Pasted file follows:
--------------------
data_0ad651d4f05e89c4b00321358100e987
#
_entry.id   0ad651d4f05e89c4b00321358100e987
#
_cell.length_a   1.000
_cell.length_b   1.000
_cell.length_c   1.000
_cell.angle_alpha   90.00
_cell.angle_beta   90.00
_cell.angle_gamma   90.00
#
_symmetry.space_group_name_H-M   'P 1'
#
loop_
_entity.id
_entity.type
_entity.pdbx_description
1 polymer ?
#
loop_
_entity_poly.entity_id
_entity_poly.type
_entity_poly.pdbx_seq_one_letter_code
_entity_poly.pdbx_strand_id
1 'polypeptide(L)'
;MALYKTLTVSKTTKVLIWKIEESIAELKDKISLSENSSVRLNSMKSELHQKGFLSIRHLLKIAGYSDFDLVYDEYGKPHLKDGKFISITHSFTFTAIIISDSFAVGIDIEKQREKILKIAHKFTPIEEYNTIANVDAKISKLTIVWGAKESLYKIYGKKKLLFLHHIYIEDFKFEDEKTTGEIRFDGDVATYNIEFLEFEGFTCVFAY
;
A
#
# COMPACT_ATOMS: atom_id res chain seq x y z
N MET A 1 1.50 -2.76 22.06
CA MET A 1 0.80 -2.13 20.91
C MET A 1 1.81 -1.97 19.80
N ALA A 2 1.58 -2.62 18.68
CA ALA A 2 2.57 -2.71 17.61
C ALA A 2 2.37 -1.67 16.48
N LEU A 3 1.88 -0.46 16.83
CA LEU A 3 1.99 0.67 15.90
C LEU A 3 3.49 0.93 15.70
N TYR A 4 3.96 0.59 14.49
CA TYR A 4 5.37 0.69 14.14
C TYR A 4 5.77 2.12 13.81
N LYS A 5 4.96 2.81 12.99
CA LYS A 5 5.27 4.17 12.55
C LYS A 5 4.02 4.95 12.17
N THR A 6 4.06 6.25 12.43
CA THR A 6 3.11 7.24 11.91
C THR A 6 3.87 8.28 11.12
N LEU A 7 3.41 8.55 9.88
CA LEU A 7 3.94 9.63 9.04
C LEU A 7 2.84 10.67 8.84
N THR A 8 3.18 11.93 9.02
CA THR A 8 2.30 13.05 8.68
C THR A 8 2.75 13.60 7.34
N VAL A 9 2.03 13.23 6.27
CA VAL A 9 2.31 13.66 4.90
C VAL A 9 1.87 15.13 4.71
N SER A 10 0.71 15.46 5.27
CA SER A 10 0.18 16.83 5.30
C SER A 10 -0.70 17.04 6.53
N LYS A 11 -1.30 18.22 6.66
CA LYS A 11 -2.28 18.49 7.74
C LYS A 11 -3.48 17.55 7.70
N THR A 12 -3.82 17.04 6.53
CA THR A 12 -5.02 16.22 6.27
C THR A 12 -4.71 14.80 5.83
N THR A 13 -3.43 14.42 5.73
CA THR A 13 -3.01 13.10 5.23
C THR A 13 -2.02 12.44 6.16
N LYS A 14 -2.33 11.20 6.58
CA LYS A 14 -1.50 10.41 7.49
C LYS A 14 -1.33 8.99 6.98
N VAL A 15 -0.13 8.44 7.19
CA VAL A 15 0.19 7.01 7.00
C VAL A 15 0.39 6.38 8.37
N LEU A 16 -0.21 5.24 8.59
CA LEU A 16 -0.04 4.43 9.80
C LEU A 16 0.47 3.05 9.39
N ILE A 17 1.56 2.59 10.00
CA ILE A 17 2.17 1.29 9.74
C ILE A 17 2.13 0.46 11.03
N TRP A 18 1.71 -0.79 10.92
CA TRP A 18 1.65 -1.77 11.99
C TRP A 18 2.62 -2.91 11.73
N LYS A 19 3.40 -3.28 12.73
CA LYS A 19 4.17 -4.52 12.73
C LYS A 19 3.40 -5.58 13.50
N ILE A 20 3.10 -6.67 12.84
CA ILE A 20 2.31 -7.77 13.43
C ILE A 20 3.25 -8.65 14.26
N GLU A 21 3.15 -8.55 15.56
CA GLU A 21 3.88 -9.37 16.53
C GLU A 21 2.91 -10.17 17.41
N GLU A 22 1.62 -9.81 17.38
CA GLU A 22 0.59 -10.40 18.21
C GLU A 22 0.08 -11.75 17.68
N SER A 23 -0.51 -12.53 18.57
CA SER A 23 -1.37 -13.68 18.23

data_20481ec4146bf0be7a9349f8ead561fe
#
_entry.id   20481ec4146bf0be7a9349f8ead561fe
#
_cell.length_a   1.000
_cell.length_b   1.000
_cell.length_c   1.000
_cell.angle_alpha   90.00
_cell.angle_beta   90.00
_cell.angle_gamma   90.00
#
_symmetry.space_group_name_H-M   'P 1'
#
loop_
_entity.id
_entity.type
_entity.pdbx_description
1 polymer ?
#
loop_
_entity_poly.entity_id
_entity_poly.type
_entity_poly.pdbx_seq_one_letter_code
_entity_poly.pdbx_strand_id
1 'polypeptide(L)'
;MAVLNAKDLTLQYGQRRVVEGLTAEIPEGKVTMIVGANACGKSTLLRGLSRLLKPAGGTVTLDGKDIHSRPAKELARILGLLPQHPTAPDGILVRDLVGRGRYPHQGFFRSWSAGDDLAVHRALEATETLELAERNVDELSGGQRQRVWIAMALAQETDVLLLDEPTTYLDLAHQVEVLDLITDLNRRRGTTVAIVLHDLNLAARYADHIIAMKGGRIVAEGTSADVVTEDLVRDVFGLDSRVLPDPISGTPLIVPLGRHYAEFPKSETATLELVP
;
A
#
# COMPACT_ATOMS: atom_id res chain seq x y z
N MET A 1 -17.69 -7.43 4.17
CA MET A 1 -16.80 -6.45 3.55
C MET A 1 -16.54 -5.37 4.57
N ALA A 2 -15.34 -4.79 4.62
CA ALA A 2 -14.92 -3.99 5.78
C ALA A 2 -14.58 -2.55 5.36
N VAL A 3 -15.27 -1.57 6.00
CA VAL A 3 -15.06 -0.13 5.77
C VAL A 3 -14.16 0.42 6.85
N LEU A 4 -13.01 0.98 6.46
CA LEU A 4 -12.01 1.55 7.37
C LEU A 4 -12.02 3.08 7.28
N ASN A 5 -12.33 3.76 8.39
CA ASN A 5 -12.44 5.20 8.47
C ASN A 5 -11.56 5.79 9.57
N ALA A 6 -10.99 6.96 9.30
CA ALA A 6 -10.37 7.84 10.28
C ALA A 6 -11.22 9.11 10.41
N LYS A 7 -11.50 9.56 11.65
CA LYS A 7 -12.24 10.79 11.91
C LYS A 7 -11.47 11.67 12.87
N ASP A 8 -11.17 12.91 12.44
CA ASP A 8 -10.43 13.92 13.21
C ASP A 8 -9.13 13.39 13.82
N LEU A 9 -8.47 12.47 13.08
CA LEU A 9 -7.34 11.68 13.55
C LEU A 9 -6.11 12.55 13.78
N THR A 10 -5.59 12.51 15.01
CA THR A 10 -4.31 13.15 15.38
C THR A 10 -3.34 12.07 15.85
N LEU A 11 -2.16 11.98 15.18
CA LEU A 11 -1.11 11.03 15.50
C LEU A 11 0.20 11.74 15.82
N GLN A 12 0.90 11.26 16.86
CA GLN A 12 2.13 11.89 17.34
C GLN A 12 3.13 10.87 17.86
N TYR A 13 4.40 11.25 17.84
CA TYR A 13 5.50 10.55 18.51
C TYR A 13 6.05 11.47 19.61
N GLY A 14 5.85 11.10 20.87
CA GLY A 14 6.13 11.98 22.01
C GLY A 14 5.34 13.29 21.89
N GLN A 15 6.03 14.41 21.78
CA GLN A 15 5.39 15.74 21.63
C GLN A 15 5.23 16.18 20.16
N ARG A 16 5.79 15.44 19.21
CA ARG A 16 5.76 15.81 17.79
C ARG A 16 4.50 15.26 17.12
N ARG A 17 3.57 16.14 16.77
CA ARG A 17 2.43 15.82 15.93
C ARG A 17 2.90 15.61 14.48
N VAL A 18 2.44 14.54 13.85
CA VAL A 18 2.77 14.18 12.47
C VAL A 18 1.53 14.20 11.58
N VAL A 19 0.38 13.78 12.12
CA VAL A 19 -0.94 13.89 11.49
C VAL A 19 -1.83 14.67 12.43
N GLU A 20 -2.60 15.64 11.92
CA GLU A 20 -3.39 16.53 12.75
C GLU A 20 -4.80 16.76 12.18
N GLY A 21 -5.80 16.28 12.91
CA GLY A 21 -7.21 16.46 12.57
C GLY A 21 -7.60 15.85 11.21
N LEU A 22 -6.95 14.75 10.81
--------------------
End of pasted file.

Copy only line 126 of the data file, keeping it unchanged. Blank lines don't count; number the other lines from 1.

A